7) How do your theories on fun relate to such theorists as Dr. Norman Vincent Peale and Tony Robbins?

My theories on fun do intersect with some of the principles highlighted by thinkers like Dr. Norman Vincent Peale and Tony Robbins (as well as many others), though these two each have their unique perspectives. Both Peale, known for his work on the power of positive thinking, and Robbins, with his focus on personal development and peak performance, emphasize the importance of mindset in achieving a fulfilling life.

Where my work does align is in the acknowledgment that people's attitudes and perceptions play a crucial role in how we experience and engage with the world, including our experiences of fun and enjoyment. While my focus is more specifically on the role and value of fun in our lives, there is a shared understanding across our theories that a positive and proactive approach to life can lead to greater happiness and fulfillment.

However, it's also important to appreciate each approach's distinct nuances and applications. My work specifically explores the intricacies of fun as a vital component of well-being, offering practical strategies to incorporate it into daily life. This is somewhat different from the broader motivational or self-help frameworks proposed by Peale and Robbins.

8) Did you have fun writing the book?

Despite some challenges along the way, I had a lot of fun writing the book. One significant obstacle was dealing with an illness due to complications from an early COVID-19 infection (during the rewrite of the initial manuscript). However, benefitting from the advice I generally share with others, the process of writing the book remained enjoyable and rewarding. It also reinforced for me the idea that fun isn't solely dependent on external circumstances, but can also be a matter of perspective and approach.

Being deliberate about our choices—like who we collaborate with, the activities we engage in, and the environments we choose to operate in at any given time—can significantly increase the enjoyment of any endeavor. In writing The Fun Habit, I intentionally selected my collaborator, Sara Grace, because it was enjoyable to work with her. Working with Sara was a delightful experience that greatly contributed to the fun of the writing process (despite the health challenges I faced during that time).

This underscores a key theme of my work: fun can be found and amplified in many situations when approached with intentionality and a positive mindset. Even in the face of adversity or difficulty, the way we choose to engage with our activities can define our experience of fun.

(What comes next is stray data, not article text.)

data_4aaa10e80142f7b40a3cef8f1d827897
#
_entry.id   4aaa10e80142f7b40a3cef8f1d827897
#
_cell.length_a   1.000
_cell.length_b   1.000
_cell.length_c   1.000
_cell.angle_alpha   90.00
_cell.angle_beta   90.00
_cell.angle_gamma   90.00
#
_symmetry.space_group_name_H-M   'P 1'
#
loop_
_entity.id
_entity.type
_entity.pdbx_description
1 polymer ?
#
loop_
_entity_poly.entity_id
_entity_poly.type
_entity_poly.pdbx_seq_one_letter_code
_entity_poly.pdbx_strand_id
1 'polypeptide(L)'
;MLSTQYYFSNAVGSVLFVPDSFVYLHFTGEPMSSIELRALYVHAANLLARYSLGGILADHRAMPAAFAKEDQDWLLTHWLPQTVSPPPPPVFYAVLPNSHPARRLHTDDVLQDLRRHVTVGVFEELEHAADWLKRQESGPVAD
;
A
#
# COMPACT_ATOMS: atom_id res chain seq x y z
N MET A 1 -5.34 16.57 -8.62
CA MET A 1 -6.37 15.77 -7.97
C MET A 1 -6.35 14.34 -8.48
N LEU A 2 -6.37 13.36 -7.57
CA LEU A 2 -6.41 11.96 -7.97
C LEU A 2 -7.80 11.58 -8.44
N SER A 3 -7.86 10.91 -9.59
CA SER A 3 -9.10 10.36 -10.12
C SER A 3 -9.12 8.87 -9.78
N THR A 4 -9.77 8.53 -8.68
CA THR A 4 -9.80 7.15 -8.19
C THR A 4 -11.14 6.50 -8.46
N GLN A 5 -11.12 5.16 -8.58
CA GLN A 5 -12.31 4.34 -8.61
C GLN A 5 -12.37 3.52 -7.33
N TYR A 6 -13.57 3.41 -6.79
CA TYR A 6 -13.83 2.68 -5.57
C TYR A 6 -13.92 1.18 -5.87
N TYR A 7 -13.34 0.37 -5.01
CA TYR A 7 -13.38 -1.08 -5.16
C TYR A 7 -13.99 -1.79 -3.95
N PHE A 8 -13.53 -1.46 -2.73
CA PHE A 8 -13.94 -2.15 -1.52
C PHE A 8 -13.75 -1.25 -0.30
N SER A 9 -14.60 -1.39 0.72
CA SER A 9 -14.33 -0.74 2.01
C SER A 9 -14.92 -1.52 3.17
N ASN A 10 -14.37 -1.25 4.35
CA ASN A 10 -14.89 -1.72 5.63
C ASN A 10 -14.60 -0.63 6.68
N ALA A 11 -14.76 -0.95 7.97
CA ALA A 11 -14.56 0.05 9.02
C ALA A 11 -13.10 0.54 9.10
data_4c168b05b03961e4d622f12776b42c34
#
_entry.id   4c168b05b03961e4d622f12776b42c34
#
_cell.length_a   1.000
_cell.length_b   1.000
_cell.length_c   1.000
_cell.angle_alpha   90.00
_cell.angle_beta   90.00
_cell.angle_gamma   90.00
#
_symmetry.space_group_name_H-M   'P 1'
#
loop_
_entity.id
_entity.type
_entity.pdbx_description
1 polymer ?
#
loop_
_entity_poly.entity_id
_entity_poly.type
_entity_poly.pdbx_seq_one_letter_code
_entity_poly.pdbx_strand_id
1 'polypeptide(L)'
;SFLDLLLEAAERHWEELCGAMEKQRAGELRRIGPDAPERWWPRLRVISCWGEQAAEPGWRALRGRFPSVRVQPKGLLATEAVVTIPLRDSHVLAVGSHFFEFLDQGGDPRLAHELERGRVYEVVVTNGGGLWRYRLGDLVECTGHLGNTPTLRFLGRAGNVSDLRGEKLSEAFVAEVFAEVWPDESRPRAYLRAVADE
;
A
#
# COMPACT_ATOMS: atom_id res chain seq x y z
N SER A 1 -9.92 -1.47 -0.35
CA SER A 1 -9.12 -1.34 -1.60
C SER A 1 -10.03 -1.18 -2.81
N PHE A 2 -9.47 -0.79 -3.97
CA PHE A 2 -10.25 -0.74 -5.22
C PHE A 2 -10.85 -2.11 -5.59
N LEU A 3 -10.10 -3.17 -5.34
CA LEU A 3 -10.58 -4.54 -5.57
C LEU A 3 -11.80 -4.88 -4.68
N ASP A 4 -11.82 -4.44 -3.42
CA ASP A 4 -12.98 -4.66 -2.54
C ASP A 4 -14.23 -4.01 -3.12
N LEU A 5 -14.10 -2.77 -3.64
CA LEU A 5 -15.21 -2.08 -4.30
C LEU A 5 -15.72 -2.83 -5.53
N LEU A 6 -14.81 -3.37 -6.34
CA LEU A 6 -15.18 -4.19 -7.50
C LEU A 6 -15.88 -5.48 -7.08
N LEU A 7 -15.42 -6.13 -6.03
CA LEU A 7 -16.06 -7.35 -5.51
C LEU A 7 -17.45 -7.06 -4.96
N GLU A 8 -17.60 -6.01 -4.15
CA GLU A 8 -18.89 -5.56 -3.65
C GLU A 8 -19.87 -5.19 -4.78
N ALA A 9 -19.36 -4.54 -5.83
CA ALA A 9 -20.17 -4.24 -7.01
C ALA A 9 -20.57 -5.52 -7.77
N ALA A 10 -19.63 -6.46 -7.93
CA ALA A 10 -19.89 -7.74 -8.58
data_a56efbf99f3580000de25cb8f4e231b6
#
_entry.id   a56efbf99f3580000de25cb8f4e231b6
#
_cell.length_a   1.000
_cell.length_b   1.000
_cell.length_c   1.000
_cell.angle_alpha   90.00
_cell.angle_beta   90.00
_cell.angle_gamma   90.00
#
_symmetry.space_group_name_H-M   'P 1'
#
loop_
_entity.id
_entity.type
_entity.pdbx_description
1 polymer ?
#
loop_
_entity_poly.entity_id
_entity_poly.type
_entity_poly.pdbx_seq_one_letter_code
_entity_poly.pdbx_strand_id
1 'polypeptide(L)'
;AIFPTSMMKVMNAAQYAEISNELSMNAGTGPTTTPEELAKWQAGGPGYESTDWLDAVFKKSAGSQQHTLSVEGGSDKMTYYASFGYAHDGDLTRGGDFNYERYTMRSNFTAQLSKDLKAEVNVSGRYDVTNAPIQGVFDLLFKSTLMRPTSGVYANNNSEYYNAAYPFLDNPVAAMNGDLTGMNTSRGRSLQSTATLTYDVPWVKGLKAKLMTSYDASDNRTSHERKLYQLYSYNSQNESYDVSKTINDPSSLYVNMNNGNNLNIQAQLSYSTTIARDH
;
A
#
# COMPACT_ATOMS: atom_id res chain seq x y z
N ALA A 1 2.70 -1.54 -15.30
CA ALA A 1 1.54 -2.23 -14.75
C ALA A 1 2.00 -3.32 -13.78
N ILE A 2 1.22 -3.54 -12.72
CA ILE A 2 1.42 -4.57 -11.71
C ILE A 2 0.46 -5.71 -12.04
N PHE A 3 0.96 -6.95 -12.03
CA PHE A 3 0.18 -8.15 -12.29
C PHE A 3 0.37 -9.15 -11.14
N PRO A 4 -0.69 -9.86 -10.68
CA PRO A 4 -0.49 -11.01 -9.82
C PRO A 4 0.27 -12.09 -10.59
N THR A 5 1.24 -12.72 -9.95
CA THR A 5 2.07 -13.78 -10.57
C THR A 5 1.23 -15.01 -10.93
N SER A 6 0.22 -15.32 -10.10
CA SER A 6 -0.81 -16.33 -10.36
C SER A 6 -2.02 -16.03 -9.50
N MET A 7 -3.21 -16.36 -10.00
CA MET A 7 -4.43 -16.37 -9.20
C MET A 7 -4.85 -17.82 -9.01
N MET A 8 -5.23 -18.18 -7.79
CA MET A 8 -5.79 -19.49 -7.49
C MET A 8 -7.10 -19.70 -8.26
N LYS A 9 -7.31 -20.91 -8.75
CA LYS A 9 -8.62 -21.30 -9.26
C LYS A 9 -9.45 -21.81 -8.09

9) What are you like at parties?

Ha! Great question. At parties, my demeanor really depends on the setting and the people around me. I have to admit, I can be a bit socially awkward at times. In gatherings where I'm surrounded by friends and familiar faces—"my people," so to speak—I tend to loosen up and have a great time. There's a comfort and ease in being with those who know me well, which makes for a more enjoyable and relaxed experience.

However, in more formal settings, I often find myself feeling out of my element. These situations can feel like 'forced fun' to me, where the socializing doesn't come as naturally. Despite this, I do make an effort to engage and connect with others, understanding the importance of getting out of my comfort zone when necessary, while also recognizing and respecting my own limits.

10) If you were the Daddy in the Beach Boys song "Fun, Fun, Fun," would you have taken her T-bird away?

Another great question! And I'm not entirely sure how to respond. On the broader topic of family and fun, however, your question aligns with questions I've encountered recently as a guest on several parenting podcasts: how to be a fun parent and still maintain a level of discipline. To that, I say the focus should be on incorporating fun that works for your respective family dynamics. While there isn't a one-size-fits-all approach to parenting, research consistently supports the idea that families that engage in fun activities together tend to have stronger bonds and thrive.

The key is to find a balance between discipline and fun. It's about creating an environment where mutual respect, understanding, and joy coexist. This sometimes means making tough decisions for the family's greater good while still ensuring ample room for shared experiences of fun and leisure.

In the context of the Beach Boys' song, while the decision to take away the T-bird might seem harsh, it's a reminder that fun should be balanced with responsibility and kindness. So, although I don't have a good answer for your specific question, I will say a worthy goal in any family is fostering a loving, supportive atmosphere where fun remains a key component of the family's collective experience (while respect for rules, and respect for one another, coexists in a supportive manner).